Adams found off-field success in an online world -- Gazette.Net







Share on Facebook
Share on Twitter
E-mail this article
Leave a Comment
Print this Article

Cleve Adams
Age: 56.
Position: CEO of AirPatrol.
Education: Bachelor’s in education, University of La Verne; master’s of business administration, Pepperdine University.
Residence: San Clemente, Calif.
Family: Wife, four children, two grandchildren.
Hobbies: Swimming, hiking, golfing.

Cleve Adams wanted to be a professional baseball player. Instead his professional hits have all come with technology companies.

Adams, 56, is the new CEO of AirPatrol, a Columbia company that makes security protection for mobile devices for the federal government and private sector.

Adams was playing baseball for a small college in California, the University of La Verne in Pomona, when he received notice that he was a late-round draft pick of the San Diego Padres. But when a team official called him, he encouraged Adams to stay in college. Adams did and graduated with a bachelor’s in education and then went on to get his master’s in business administration from Pepperdine University, where he still serves on the university’s Board of Advisors.

At Pepperdine, Adams, who grew up pumping gas at his father’s service station outside of Los Angeles, said he was encouraged by one business recruiter to consider a career in computers. So he joined a computer technology company and as the Internet began to grow in the early 1990s he thought his professional future would lie there.

In 1996, the owner of a startup called Websense, which allows employers and parents to block websites from being viewed, offered him a job four times before Adams finally said yes and became vice president of sales and marketing.

“The fifth time was the charm,” Adams said.

Websense was a success story of the tech boom.

“We were 14 guys and a dog,” Adams said.

Four years later, the company raised more than $1 billion when it went public.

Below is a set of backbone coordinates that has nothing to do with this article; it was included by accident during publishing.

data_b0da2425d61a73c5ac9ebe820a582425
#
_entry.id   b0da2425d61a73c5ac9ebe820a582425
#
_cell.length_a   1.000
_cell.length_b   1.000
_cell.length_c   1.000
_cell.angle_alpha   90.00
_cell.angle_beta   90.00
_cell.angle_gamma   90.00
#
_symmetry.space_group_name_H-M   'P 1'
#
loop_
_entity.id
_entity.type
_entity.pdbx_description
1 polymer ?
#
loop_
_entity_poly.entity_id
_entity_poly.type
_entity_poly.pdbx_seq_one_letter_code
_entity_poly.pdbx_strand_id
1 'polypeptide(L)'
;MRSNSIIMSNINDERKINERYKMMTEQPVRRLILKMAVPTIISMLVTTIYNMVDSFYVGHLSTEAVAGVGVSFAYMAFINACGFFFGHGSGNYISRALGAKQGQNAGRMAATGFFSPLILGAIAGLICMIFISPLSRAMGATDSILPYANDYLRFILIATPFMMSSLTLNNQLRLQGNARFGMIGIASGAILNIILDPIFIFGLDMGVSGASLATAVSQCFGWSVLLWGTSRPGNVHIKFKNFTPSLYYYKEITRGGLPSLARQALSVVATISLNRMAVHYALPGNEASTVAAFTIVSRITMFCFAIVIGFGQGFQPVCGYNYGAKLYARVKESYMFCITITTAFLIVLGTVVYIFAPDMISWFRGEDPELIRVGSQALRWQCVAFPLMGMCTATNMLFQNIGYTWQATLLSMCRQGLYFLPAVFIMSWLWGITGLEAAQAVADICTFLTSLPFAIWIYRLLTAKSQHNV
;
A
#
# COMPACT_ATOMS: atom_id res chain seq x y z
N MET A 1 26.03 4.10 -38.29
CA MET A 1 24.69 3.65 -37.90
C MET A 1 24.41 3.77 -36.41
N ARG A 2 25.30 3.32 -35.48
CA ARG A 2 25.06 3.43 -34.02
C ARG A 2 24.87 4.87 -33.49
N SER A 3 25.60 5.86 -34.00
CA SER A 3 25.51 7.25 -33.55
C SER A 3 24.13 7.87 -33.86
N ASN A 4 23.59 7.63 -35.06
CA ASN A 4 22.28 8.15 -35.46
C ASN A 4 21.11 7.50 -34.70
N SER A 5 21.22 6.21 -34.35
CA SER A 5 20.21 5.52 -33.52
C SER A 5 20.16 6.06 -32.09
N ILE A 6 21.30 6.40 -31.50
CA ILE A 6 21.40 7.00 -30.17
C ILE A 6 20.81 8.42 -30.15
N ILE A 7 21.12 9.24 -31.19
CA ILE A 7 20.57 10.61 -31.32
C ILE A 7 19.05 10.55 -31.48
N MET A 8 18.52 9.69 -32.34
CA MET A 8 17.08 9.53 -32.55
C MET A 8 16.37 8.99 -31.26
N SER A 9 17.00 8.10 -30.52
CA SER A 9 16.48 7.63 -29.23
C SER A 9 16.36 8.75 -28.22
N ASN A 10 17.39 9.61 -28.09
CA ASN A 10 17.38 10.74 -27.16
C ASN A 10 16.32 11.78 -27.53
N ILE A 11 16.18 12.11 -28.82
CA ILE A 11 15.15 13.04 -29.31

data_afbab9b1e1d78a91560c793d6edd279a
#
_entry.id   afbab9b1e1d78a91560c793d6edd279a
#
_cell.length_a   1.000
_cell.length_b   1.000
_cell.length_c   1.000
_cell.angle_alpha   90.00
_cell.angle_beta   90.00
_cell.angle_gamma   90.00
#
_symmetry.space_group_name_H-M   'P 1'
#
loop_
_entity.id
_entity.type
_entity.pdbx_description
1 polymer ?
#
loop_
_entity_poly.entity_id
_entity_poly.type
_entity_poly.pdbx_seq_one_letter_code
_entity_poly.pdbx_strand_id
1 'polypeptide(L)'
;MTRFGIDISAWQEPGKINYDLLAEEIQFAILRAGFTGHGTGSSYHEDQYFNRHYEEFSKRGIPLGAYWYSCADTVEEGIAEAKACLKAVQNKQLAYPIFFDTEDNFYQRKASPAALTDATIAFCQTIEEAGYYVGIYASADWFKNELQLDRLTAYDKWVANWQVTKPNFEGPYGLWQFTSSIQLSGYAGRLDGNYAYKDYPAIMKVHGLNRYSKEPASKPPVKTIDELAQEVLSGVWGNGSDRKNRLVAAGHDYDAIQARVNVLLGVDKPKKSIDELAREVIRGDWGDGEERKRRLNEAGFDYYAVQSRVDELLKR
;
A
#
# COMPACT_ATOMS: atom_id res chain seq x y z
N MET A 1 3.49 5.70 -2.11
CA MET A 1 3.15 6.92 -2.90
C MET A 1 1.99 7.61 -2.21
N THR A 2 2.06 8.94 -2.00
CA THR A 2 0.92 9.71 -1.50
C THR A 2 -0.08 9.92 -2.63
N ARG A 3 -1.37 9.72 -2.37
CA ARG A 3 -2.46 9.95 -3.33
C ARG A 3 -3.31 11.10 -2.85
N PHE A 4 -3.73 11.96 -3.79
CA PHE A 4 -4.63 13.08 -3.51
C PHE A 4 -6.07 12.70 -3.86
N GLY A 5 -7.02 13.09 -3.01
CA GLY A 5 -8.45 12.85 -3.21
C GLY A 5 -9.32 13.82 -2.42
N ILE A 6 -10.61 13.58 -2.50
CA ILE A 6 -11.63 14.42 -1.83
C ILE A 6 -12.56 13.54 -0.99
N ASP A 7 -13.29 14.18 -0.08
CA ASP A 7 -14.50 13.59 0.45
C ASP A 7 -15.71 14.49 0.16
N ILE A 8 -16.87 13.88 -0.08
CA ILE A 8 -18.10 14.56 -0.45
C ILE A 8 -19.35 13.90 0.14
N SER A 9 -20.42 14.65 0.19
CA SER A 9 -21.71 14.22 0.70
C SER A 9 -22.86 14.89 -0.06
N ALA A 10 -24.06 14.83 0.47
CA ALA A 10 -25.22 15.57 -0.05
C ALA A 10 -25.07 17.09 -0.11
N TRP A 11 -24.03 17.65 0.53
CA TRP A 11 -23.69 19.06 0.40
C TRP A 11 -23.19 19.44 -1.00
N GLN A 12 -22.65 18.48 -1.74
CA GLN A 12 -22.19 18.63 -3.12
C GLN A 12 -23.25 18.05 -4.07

Adams used his share of the proceeds to launch his own consulting company and has since worked as a startup and turnaround specialist with other companies.

Adams joined AirPatrol with orders to grow the company, which has 30 full-time employees and 20 contractors, to $30 million in revenues in the next few years. He declined to disclose current revenues at the privately held company.

There are four or five ways to grow a company such as AirPatrol and he will have to hit them all to succeed — from growing its sales and marketing expertise, through bringing in additional people with experience and training current employees, to having the right marketing materials and distribution partners, Adams said.

As a consultant, Adams has helped turn around technology companies, to either market them to other companies in the short term or to grow their operations for the long term.

AirPatrol, founded in 2006, develops location-based security systems for smartphones and laptops that are used by the military, plus “three-digit and four-digit federal agencies,” Adams said, referring to the federal coding system for agencies.

Company officials believe there is the potential for huge growth in the private sector because many workers use their smartphones as they would their company laptops and the information stored on them and being transmitted to the company needs to be secure, Adams said.

"AirPatrol is thrilled to have Cleve join the team and lead the company," said AirPatrol Chairman Bradley Rotter. "Cleve has extensive experience as a security CEO and an impressive scorecard of past leadership roles. Having served as interim CEO, I am proud to give Cleve the driver's seat."

Adams said his work with AirPatrol will keep him too busy to operate his consulting business. But one thing he is not giving up is his beachfront home in San Clemente, Calif. Adams is staying at a residential motel in Columbia during the week, then commuting home across the continent on weekends to his wife of 31 years, Shelli Adams.

“Having a marriage that has lasted is my real success,” Adams said.